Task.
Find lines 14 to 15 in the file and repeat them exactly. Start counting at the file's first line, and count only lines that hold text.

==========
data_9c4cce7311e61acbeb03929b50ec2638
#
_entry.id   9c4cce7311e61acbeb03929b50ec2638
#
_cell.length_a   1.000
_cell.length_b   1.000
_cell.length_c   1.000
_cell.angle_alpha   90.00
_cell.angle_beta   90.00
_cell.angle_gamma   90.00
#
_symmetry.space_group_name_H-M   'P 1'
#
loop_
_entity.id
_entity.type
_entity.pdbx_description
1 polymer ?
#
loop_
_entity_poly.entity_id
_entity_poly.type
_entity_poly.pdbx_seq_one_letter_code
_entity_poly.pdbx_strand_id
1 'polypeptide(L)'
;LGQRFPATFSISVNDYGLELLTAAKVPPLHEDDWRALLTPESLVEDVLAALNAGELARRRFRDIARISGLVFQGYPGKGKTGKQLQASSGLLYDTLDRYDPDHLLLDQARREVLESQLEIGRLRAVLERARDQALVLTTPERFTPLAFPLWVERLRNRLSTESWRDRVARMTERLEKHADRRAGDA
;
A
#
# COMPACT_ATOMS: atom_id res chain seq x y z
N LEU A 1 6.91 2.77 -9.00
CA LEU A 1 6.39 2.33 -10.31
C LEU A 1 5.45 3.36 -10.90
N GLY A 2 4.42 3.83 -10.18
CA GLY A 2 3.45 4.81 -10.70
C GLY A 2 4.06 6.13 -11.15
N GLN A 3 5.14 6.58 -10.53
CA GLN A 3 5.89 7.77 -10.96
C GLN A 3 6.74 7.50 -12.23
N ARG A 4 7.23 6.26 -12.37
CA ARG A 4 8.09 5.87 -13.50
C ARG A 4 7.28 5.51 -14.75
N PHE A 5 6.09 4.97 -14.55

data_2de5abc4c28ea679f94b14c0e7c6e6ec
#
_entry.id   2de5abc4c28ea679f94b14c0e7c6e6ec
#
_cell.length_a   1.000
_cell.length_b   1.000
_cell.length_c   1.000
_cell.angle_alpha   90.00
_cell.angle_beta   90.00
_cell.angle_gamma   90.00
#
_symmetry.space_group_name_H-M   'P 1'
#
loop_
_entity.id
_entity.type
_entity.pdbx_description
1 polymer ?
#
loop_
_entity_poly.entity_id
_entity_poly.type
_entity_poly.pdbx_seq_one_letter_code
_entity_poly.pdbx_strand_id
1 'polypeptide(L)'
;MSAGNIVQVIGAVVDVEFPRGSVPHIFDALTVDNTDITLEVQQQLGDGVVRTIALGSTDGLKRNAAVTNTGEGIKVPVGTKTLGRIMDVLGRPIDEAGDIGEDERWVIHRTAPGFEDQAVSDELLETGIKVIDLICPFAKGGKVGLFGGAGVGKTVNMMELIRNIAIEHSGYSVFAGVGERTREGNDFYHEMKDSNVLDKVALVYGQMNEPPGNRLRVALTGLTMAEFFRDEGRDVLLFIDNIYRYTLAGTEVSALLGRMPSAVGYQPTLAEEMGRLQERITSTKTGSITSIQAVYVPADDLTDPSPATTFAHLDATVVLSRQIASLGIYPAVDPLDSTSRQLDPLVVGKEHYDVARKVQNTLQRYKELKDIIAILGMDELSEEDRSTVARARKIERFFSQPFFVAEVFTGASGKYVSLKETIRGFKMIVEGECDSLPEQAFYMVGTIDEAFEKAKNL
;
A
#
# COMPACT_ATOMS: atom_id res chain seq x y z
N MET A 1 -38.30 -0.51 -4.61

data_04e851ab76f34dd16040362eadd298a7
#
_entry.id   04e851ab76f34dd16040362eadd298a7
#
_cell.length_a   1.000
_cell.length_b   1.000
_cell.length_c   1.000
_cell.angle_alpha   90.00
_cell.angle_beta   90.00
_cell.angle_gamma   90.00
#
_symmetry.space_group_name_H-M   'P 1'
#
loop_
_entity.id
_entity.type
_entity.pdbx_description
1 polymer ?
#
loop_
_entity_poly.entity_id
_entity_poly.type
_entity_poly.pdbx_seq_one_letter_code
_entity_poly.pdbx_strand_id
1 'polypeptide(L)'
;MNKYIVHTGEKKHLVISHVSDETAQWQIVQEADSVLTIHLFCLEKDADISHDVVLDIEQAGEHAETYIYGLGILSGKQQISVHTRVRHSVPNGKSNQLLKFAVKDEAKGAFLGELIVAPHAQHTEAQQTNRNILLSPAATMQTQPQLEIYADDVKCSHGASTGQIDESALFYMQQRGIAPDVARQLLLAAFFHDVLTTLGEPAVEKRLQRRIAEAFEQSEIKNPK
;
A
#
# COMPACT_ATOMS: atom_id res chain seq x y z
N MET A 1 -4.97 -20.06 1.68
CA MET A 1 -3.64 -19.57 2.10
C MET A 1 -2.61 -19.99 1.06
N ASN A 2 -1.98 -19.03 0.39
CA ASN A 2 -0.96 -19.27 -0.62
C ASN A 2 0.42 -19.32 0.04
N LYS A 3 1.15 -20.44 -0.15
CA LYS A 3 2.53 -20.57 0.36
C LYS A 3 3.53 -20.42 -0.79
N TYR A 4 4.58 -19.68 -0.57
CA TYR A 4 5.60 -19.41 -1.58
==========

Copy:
loop_
_entity.id